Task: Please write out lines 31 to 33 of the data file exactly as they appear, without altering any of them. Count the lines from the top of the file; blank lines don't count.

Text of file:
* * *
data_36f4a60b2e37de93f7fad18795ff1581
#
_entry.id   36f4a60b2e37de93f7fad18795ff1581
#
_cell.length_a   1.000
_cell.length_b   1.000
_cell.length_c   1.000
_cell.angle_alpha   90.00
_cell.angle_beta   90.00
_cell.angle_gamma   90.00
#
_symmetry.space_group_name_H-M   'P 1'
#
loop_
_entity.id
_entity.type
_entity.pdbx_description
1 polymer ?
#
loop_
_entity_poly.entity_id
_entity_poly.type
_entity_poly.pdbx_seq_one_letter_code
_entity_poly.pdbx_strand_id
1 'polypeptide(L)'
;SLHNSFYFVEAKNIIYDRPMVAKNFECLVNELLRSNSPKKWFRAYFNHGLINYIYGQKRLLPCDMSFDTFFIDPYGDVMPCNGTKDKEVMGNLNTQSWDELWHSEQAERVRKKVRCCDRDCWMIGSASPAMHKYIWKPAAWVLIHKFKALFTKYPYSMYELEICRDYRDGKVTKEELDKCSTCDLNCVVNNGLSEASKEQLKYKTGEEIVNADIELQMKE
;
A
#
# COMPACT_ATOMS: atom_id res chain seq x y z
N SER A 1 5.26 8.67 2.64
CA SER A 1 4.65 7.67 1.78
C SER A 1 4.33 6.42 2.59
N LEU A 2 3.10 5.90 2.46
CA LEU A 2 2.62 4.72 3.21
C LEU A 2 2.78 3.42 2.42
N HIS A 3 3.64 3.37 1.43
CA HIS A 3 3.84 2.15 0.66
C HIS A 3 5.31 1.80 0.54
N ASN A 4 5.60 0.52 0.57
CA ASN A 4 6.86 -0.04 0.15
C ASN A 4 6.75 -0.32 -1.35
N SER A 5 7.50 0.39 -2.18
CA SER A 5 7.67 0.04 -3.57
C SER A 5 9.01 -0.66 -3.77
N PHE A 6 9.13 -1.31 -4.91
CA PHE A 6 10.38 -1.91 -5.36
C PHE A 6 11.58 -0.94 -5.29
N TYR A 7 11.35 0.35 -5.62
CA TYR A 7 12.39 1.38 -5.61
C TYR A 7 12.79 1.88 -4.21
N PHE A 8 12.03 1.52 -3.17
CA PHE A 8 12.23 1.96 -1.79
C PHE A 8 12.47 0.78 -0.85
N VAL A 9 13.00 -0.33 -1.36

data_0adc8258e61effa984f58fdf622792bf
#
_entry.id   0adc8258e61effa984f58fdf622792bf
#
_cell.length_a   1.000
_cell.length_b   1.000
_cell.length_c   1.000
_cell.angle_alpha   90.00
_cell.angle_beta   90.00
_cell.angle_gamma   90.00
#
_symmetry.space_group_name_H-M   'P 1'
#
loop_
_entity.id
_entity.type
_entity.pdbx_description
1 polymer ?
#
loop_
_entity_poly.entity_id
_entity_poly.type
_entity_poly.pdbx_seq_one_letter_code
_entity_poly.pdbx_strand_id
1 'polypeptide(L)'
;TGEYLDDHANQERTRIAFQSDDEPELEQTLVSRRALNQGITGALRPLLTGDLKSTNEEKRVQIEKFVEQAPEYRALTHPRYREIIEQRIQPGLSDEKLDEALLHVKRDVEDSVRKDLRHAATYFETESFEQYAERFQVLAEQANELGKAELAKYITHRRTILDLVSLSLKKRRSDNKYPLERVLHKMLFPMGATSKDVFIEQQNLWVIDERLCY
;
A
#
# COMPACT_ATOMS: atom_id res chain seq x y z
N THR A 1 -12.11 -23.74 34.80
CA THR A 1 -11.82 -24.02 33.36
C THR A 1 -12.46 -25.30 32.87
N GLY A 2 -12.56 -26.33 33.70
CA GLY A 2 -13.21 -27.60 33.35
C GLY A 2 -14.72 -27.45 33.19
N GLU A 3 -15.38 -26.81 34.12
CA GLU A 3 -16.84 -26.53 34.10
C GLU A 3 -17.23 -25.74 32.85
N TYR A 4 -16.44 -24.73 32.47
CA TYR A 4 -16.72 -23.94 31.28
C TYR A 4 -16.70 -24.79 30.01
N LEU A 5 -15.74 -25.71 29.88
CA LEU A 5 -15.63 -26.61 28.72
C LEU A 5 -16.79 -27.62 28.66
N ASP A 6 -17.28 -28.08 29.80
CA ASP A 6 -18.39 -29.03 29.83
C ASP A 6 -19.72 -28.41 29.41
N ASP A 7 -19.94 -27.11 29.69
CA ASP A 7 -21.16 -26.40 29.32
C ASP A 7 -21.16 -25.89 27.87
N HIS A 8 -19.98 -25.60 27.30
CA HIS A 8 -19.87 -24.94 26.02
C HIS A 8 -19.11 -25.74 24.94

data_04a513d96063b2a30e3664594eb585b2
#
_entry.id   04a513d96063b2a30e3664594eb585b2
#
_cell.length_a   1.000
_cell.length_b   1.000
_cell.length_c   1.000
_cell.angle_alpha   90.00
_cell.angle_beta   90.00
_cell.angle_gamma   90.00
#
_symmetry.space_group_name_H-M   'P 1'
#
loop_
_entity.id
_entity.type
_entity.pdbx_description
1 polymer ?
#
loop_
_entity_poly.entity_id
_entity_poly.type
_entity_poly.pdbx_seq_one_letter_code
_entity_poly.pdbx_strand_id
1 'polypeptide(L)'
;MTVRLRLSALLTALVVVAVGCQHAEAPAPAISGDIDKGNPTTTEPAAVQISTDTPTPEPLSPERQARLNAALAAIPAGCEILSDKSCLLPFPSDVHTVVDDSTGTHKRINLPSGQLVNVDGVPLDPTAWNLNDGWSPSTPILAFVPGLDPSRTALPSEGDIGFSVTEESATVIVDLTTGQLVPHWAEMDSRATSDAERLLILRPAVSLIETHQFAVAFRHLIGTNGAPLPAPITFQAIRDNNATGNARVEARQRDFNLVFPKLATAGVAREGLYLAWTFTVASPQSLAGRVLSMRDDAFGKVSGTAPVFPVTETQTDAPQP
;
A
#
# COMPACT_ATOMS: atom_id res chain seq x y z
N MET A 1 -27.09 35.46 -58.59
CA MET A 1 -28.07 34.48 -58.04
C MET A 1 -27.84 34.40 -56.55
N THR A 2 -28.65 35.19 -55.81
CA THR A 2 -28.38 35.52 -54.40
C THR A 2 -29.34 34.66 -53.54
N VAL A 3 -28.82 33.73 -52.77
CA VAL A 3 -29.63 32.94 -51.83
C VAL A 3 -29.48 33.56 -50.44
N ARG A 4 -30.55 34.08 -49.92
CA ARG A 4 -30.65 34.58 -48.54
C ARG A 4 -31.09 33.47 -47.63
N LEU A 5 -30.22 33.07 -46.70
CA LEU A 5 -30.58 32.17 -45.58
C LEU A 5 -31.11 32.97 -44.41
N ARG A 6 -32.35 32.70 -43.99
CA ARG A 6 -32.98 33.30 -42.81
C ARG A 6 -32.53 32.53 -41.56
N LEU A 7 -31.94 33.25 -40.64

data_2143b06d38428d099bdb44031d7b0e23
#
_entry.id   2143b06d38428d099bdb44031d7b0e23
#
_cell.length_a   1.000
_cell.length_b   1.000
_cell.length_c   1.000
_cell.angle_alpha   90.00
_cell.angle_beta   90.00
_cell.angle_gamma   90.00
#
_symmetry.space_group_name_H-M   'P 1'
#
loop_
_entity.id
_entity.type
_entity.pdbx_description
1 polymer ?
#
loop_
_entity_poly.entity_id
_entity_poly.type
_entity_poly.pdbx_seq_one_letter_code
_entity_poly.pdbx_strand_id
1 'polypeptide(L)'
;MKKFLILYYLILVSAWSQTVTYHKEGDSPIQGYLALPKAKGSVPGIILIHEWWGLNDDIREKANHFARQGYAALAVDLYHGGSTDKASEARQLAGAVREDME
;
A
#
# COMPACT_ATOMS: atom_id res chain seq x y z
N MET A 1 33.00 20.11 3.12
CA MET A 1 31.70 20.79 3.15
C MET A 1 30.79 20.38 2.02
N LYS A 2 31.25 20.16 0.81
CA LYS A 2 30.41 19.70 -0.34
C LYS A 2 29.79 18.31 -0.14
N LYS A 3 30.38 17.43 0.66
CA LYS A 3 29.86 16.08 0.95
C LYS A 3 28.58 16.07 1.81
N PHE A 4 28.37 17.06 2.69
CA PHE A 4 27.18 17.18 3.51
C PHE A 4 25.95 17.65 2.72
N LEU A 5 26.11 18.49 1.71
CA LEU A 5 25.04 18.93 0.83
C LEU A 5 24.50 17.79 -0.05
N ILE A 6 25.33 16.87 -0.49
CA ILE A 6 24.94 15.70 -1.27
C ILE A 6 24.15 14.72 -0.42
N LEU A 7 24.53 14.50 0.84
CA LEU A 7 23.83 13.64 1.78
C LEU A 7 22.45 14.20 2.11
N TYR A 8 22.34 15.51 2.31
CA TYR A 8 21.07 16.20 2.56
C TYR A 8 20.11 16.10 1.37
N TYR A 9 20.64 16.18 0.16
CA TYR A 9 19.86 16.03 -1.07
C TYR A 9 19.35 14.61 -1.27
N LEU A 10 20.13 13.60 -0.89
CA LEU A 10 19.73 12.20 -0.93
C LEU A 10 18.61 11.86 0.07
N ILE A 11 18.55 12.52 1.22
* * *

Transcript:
N SER A 1 5.26 8.67 2.64
CA SER A 1 4.65 7.67 1.78
C SER A 1 4.33 6.42 2.59